“Roxbury does not want to be an island for all affordable housing,” said Kamran Zahedi, president of Urbanica, the Melnea Group’s design and development firm. Through research and by attending many community meetings, he said, he had concluded that “the area needs jobs, needs market rate housing, and needs places to go.” His project includes mostly market rate apartments, with 15 percent affordable.
The two-parcel Washington Crossing plan was described as high end residential and retail, with an emphasis on “jobs, jobs, jobs, jobs and jobs,” according to Tom Bauer of Bauer Properties, one of the equity partners on the project team.
“We’ll have some affordable housing, because we have to,” Bauer said — but the emphasis will be on “work force housing” rather than low-income. Dan Rivers of Essential Capital, also a Washington Crossing partner, received a smattering of applause when he asserted, “Roxbury doesn’t need any more affordable housing.”
But Nuestra Comunidad’s David Price, in describing Shawmut Green, took a different stance. He stressed that public land should be used for housing, especially affordable housing, and that “home ownership within reach of the local community” is a key goal. “We have a choice,” Price said. “Will this area look like the South End in 10 or 20 years, or will it have a more diverse population?”
Jeanne Pinado, CEO and executive director of Madison Park Development Corporation, said the housing at Madison/Tropical would be primarily work force and market rate one- and two-bedroom apartments, with 11 percent (seven units) set aside for formerly homeless families.
In the limited audience response time, questions touched on types of retail uses, work force diversity goals, percent of affordable housing, whether people in market rate and affordable housing would feel separated or mixed, and how proposed uses might compete/overlap with other housing, local businesses and arts centers.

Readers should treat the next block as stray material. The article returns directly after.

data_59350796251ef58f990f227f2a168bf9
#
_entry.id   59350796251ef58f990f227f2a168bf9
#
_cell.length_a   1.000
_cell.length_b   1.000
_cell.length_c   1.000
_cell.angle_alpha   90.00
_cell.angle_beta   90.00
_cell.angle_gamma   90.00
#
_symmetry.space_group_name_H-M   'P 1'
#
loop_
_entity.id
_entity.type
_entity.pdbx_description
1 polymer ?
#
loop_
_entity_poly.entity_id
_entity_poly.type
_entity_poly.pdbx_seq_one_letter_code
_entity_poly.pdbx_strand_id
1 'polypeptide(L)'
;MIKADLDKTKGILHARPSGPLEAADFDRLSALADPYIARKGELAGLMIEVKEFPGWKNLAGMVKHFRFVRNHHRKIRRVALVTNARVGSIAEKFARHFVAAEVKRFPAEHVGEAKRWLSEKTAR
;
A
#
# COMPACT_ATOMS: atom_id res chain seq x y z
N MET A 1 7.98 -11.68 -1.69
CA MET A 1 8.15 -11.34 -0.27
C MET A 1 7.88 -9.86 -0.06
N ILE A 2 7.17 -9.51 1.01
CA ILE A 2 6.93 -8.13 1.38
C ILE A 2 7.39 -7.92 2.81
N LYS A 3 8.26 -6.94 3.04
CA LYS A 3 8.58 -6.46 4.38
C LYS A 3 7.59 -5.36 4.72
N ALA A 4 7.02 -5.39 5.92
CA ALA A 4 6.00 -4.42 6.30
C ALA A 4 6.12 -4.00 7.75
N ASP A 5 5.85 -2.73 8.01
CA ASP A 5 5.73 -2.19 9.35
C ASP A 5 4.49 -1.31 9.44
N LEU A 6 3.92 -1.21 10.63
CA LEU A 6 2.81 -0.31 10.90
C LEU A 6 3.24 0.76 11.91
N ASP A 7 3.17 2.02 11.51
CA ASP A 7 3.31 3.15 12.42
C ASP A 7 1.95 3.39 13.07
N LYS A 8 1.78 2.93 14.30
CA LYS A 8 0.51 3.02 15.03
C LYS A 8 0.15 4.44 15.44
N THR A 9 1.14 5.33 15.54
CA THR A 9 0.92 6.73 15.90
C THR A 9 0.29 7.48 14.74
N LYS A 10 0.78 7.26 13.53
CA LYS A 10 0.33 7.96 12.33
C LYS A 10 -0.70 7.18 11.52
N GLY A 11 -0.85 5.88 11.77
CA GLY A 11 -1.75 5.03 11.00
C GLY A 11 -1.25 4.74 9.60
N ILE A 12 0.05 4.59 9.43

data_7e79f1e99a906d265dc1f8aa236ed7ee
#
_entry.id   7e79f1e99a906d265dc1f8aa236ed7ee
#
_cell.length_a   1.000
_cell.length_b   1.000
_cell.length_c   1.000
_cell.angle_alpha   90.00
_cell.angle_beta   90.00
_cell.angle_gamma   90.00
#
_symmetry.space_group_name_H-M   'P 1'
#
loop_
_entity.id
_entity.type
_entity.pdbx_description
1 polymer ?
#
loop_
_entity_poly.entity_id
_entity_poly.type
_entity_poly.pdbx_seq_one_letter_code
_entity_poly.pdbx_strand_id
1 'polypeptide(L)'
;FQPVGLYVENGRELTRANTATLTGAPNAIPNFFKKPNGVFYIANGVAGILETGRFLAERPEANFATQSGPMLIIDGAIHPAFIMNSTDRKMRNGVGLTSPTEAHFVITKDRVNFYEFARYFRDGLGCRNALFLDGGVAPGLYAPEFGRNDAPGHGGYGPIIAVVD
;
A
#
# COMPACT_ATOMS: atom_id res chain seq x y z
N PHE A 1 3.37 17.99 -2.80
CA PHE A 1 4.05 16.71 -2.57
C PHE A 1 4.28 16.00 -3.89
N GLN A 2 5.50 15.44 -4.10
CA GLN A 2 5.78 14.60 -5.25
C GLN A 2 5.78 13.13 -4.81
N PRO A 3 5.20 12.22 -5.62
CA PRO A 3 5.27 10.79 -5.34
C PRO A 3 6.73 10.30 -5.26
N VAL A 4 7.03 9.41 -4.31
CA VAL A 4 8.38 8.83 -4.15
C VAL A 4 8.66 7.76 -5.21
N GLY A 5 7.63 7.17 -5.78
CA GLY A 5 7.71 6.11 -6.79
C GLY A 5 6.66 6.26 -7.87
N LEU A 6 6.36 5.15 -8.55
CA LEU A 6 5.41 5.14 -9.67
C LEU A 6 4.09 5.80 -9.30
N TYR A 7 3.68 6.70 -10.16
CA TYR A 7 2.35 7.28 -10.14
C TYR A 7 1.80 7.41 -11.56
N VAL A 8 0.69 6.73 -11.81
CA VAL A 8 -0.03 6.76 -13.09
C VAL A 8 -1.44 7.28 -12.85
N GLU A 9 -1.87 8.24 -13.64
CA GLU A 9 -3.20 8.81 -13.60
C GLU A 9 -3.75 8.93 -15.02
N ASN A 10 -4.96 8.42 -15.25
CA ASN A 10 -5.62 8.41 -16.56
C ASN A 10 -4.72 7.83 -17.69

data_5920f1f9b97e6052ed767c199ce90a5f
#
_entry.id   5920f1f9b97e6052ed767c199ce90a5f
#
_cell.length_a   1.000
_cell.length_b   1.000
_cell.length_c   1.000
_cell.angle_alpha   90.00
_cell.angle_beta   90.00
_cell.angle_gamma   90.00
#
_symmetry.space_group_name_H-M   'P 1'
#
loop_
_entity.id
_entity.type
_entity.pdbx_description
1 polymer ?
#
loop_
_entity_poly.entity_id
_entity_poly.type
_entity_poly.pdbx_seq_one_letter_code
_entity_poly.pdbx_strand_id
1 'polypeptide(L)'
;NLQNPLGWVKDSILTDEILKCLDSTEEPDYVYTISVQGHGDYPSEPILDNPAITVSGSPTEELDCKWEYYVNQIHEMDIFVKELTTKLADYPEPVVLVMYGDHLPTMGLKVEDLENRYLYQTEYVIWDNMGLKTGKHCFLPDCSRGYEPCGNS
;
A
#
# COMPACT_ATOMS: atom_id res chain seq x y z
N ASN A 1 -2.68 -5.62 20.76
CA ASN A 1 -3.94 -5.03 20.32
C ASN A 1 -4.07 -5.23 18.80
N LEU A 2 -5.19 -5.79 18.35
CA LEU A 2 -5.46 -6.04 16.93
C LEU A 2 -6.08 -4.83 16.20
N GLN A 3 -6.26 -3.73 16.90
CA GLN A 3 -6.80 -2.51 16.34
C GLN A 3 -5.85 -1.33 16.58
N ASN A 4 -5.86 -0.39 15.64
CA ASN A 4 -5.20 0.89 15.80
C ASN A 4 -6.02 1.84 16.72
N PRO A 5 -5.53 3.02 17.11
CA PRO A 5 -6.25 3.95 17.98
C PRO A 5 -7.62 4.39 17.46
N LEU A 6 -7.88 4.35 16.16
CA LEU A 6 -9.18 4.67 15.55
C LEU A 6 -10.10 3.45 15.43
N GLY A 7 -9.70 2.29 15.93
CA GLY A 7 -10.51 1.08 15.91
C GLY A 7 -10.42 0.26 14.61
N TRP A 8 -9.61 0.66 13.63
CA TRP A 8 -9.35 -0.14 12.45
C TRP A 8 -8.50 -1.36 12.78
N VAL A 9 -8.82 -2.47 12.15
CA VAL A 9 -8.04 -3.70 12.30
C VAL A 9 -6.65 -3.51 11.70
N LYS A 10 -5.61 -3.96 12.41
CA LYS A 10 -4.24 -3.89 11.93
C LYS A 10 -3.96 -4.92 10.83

A 15-member Project Review Committee (PRC) has been formed to evaluate the proposals. The PRC includes five people from the Roxbury Strategic Master Plan Oversight Committee, and 10 others appointed by the Boston Redevelopment Authority (BRA) from a pool of nominations by the Roxbury Neighborhood Council and local elected officials.
The PRC will analyze the four proposals in light of the goals laid out in the Request for Proposal (RFP) issued by the BRA last spring and in the Roxbury Strategic Master Plan (RSMP), devised in the 1990s and 2000s by the BRA and the local community. Some of the key goals in those documents are local job and wealth creation, affordable housing, and a socially and economically vibrant Roxbury.
Proposals should contain “a significant retail component,” according to the RFP, that provides business opportunities for local residents, enhances the role of Dudley Square as Roxbury’s commercial center, and includes both evening and daytime uses. The RFP requests that developments “provide space for locally owned businesses that cater to the community and complement, rather than compete with, existing Dudley Square businesses.”
The next meeting for review and discussion of the proposals will be Nov. 15 at 6 p.m. at the Urban League of Massachusetts, 88 Warren St. The proposals may be viewed at the Dudley and South End branches of the Boston Public Library and at the BRA office on the 9th floor of Boston City Hall.